Sometimes users would like to leverage the functionality of your add-in within the confines of the host web. In this case, you as the developer/designer can create an add-in part which can be dropped on a page (much like a traditional web part) in the host web. The add-in part itself is an iframe that requests a page from the add-in web and displays it within the borders of the iframe on the host web page.
UI commands can be defined as menu actions on a list item/document in the add-in or host web. They can also be defined as actions on the ribbon in the host web. These commands can hint at providing some functionality to the end user regarding the context of the item.
Benefits and Limitations
There are many advantages to using a SharePoint-hosted add-in over a provider-hosted add-in, but there are a few caveats with that too. A good SharePoint-hosted add-in is one that can leverage the existing features/items of SharePoint and provide a cohesive solution to a business problem without necessarily having to reference external components (or at least encapsulate these components directly into the solution). SharePoint-hosted apps offer the following benefits:
- Reusability of SharePoint components
- Easy to setup and deploy, with very little overhead
The limitations are as follows:
- The add-in has the privileges of the signed on user. This can be detrimental if the scope of the user’s permissions are not considered. You as the developer/designer must consider the actions of users with different kinds of permissions, in order to provide a clean and seamless and experience.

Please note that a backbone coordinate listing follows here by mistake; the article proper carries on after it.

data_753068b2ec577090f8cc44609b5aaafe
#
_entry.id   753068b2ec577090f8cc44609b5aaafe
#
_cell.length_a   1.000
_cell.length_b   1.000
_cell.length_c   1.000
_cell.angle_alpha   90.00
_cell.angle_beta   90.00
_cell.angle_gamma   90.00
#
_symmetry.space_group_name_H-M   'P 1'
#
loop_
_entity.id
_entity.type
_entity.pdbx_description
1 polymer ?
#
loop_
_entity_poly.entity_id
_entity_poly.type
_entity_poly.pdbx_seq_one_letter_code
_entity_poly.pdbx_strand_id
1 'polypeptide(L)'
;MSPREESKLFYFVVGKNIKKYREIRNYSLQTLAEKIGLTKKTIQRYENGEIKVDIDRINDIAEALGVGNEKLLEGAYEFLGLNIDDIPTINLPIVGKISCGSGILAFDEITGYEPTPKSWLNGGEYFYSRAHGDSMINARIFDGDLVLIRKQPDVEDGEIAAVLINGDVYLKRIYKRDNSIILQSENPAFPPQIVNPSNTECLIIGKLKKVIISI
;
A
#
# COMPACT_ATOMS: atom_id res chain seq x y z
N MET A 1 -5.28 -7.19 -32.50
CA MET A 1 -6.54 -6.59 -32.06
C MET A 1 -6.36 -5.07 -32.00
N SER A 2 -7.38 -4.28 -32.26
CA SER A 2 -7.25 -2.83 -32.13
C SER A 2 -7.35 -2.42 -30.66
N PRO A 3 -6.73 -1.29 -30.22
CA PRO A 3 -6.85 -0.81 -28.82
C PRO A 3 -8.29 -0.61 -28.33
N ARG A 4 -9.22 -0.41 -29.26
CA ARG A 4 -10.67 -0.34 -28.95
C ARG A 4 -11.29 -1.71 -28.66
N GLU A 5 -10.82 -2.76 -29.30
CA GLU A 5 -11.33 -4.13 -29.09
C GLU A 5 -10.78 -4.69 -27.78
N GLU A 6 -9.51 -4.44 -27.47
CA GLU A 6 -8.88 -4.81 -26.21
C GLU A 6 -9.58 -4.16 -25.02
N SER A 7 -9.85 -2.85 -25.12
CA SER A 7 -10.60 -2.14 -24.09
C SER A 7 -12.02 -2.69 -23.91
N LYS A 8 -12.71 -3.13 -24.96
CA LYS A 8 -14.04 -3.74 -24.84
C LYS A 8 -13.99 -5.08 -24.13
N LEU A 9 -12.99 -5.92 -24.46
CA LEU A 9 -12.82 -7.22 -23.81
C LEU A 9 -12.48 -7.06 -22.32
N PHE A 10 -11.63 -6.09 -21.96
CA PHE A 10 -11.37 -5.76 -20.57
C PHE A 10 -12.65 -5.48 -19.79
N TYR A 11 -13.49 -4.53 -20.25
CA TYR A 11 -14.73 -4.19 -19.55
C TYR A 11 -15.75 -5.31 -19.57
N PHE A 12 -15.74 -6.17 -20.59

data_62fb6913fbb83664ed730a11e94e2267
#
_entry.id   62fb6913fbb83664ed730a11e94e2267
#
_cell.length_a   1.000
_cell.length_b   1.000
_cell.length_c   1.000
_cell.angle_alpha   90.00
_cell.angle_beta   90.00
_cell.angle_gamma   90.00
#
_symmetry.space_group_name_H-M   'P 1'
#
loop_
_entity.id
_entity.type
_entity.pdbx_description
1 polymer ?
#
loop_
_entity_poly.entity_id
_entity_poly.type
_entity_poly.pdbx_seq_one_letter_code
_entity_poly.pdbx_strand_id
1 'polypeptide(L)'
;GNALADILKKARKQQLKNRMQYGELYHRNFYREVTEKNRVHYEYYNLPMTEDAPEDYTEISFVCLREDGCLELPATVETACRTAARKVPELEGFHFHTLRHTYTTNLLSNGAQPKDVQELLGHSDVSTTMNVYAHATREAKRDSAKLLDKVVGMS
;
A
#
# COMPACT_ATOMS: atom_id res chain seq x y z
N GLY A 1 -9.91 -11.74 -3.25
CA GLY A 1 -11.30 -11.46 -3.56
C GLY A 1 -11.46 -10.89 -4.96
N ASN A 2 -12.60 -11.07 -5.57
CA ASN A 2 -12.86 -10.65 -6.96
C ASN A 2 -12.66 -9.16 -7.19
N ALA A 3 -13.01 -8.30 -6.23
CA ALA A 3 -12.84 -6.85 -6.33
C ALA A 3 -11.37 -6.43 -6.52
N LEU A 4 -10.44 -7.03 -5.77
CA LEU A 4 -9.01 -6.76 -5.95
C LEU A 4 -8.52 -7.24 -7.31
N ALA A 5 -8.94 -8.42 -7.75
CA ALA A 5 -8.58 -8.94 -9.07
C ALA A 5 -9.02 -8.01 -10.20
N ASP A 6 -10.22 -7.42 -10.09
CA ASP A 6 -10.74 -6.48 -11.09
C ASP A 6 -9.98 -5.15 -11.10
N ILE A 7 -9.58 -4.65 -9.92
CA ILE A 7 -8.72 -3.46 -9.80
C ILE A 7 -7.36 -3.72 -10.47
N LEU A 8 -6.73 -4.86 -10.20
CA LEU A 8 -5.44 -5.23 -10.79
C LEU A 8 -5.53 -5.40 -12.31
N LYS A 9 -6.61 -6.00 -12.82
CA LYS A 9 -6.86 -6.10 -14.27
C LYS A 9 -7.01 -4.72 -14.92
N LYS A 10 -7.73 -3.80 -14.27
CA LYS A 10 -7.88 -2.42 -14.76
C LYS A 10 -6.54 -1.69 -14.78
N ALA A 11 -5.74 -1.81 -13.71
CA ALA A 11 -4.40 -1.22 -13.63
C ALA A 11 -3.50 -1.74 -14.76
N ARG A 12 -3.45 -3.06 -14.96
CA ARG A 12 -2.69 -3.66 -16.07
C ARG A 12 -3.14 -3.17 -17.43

Setting up the Development Environment
In order to start developing against SharePoint 2013/Online there are only a few things you need to setup:
- Visual Studio (preferably 2015 but it doesn’t matter which version as long as it meets the minimum requirements). The community version is free and can be downloaded here.
- For the purposes of this article, I will be using the Visual Studio 2015 Community Edition
Office Dev Tools that can be downloaded here.
- A SharePoint on-premise farm configured for deploying add-ins or a SharePoint Online development environment which comes with an Office 365 developer subscription. Instructions on setting up an Office 365 developer subscription can be found here.
- For setting up an on-premise environment you will need to follow the instructions listed here. Again for the purposes of this article, I will be using a SharePoint Online development environment.
We have finally reached the end of part 1 and we can move on to designing our add-in. In the next post, we will take a step back and use design tools to come up with an interactive user interface that meets our needs. After that, we can dive into development and begin to realize our solution. Feel free to drop me a line if you have any questions or comments about this topic.
What other benefits and limitations of a SharePoint-hosted add-in have you discovered? Share your wisdom with us in a comment below!